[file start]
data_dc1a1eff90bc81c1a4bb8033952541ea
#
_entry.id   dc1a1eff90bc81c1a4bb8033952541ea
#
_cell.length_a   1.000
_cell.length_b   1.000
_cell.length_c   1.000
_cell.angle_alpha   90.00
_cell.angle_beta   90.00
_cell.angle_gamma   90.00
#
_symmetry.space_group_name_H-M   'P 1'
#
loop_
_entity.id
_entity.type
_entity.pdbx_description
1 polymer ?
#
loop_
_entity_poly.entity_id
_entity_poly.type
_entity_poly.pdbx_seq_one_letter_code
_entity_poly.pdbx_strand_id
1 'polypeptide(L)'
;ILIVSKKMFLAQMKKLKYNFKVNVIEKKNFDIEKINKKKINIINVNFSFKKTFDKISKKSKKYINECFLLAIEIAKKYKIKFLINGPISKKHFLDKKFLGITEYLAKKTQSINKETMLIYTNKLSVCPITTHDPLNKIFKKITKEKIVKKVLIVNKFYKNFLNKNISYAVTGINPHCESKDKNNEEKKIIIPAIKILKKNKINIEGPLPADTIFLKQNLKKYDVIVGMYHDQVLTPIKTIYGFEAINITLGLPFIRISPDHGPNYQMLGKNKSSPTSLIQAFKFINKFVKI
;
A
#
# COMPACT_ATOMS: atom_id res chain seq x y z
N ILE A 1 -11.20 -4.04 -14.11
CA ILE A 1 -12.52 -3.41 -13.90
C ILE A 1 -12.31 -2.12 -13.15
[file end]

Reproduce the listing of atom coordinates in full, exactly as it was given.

data_dc1a1eff90bc81c1a4bb8033952541ea
#
_entry.id   dc1a1eff90bc81c1a4bb8033952541ea
#
_cell.length_a   1.000
_cell.length_b   1.000
_cell.length_c   1.000
_cell.angle_alpha   90.00
_cell.angle_beta   90.00
_cell.angle_gamma   90.00
#
_symmetry.space_group_name_H-M   'P 1'
#
loop_
_entity.id
_entity.type
_entity.pdbx_description
1 polymer ?
#
loop_
_entity_poly.entity_id
_entity_poly.type
_entity_poly.pdbx_seq_one_letter_code
_entity_poly.pdbx_strand_id
1 'polypeptide(L)'
;ILIVSKKMFLAQMKKLKYNFKVNVIEKKNFDIEKINKKKINIINVNFSFKKTFDKISKKSKKYINECFLLAIEIAKKYKIKFLINGPISKKHFLDKKFLGITEYLAKKTQSINKETMLIYTNKLSVCPITTHDPLNKIFKKITKEKIVKKVLIVNKFYKNFLNKNISYAVTGINPHCESKDKNNEEKKIIIPAIKILKKNKINIEGPLPADTIFLKQNLKKYDVIVGMYHDQVLTPIKTIYGFEAINITLGLPFIRISPDHGPNYQMLGKNKSSPTSLIQAFKFINKFVKI
;
A
#
# COMPACT_ATOMS: atom_id res chain seq x y z
N ILE A 1 -11.20 -4.04 -14.11
CA ILE A 1 -12.52 -3.41 -13.90
C ILE A 1 -12.31 -2.12 -13.15